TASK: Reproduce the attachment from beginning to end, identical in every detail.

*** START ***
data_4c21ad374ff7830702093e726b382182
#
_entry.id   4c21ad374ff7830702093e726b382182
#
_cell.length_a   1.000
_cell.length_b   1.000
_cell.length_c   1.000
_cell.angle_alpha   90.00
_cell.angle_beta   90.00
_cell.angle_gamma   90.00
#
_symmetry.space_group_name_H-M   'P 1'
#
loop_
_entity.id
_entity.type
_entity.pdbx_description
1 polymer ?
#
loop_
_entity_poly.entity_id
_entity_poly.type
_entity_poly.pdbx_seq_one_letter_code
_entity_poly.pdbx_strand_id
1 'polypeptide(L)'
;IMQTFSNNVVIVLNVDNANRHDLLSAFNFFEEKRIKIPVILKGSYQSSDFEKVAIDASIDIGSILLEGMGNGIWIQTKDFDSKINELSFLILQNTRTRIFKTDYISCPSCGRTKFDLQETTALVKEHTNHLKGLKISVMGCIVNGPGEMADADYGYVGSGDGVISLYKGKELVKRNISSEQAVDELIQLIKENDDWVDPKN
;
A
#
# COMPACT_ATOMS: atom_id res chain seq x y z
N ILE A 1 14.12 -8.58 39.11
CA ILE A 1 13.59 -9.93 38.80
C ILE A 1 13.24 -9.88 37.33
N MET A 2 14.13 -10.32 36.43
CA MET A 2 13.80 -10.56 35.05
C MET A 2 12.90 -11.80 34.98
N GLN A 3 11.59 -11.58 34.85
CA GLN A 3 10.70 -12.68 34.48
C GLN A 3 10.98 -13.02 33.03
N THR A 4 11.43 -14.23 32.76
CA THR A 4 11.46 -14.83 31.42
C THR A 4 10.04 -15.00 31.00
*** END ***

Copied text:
data_4c21ad374ff7830702093e726b382182
#
_entry.id   4c21ad374ff7830702093e726b382182
#
_cell.length_a   1.000
_cell.length_b   1.000
_cell.length_c   1.000
_cell.angle_alpha   90.00
_cell.angle_beta   90.00
_cell.angle_gamma   90.00
#
_symmetry.space_group_name_H-M   'P 1'
#
loop_
_entity.id
_entity.type
_entity.pdbx_description
1 polymer ?
#
loop_
_entity_poly.entity_id
_entity_poly.type
_entity_poly.pdbx_seq_one_letter_code
_entity_poly.pdbx_strand_id
1 'polypeptide(L)'
;IMQTFSNNVVIVLNVDNANRHDLLSAFNFFEEKRIKIPVILKGSYQSSDFEKVAIDASIDIGSILLEGMGNGIWIQTKDFDSKINELSFLILQNTRTRIFKTDYISCPSCGRTKFDLQETTALVKEHTNHLKGLKISVMGCIVNGPGEMADADYGYVGSGDGVISLYKGKELVKRNISSEQAVDELIQLIKENDDWVDPKN
;
A
#
# COMPACT_ATOMS: atom_id res chain seq x y z
N ILE A 1 14.12 -8.58 39.11
CA ILE A 1 13.59 -9.93 38.80
C ILE A 1 13.24 -9.88 37.33
N MET A 2 14.13 -10.32 36.43
CA MET A 2 13.80 -10.56 35.05
C MET A 2 12.90 -11.80 34.98
N GLN A 3 11.59 -11.58 34.85
CA GLN A 3 10.70 -12.68 34.48
C GLN A 3 10.98 -13.02 33.03
N THR A 4 11.43 -14.23 32.76
CA THR A 4 11.46 -14.83 31.42
C THR A 4 10.04 -15.00 31.00